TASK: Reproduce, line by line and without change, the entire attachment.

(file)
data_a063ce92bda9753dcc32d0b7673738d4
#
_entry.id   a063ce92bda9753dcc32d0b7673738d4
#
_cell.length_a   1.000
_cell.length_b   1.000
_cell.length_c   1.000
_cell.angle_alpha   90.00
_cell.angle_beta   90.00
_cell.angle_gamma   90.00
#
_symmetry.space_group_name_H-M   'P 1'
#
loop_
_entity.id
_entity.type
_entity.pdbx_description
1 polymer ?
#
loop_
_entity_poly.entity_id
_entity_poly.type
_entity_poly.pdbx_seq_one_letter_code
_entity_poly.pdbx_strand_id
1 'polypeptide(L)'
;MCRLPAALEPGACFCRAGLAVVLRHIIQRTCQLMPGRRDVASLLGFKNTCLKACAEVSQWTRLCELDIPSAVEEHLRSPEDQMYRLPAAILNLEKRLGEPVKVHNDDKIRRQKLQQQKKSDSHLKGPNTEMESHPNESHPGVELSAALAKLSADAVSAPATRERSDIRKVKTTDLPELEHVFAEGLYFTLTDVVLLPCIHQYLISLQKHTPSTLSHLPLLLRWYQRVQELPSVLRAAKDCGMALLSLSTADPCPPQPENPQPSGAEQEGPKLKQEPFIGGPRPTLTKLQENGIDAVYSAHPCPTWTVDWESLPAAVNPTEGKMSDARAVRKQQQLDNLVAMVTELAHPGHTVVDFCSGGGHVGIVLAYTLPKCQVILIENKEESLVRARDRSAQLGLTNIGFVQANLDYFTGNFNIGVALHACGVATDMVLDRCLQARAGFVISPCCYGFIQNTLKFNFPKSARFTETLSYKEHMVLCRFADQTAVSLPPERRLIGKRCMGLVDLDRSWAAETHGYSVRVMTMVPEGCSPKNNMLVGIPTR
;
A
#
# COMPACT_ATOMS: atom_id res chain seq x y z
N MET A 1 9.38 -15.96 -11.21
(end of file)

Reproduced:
data_a063ce92bda9753dcc32d0b7673738d4
#
_entry.id   a063ce92bda9753dcc32d0b7673738d4
#
_cell.length_a   1.000
_cell.length_b   1.000
_cell.length_c   1.000
_cell.angle_alpha   90.00
_cell.angle_beta   90.00
_cell.angle_gamma   90.00
#
_symmetry.space_group_name_H-M   'P 1'
#
loop_
_entity.id
_entity.type
_entity.pdbx_description
1 polymer ?
#
loop_
_entity_poly.entity_id
_entity_poly.type
_entity_poly.pdbx_seq_one_letter_code
_entity_poly.pdbx_strand_id
1 'polypeptide(L)'
;MCRLPAALEPGACFCRAGLAVVLRHIIQRTCQLMPGRRDVASLLGFKNTCLKACAEVSQWTRLCELDIPSAVEEHLRSPEDQMYRLPAAILNLEKRLGEPVKVHNDDKIRRQKLQQQKKSDSHLKGPNTEMESHPNESHPGVELSAALAKLSADAVSAPATRERSDIRKVKTTDLPELEHVFAEGLYFTLTDVVLLPCIHQYLISLQKHTPSTLSHLPLLLRWYQRVQELPSVLRAAKDCGMALLSLSTADPCPPQPENPQPSGAEQEGPKLKQEPFIGGPRPTLTKLQENGIDAVYSAHPCPTWTVDWESLPAAVNPTEGKMSDARAVRKQQQLDNLVAMVTELAHPGHTVVDFCSGGGHVGIVLAYTLPKCQVILIENKEESLVRARDRSAQLGLTNIGFVQANLDYFTGNFNIGVALHACGVATDMVLDRCLQARAGFVISPCCYGFIQNTLKFNFPKSARFTETLSYKEHMVLCRFADQTAVSLPPERRLIGKRCMGLVDLDRSWAAETHGYSVRVMTMVPEGCSPKNNMLVGIPTR
;
A
#
# COMPACT_ATOMS: atom_id res chain seq x y z
N MET A 1 9.38 -15.96 -11.21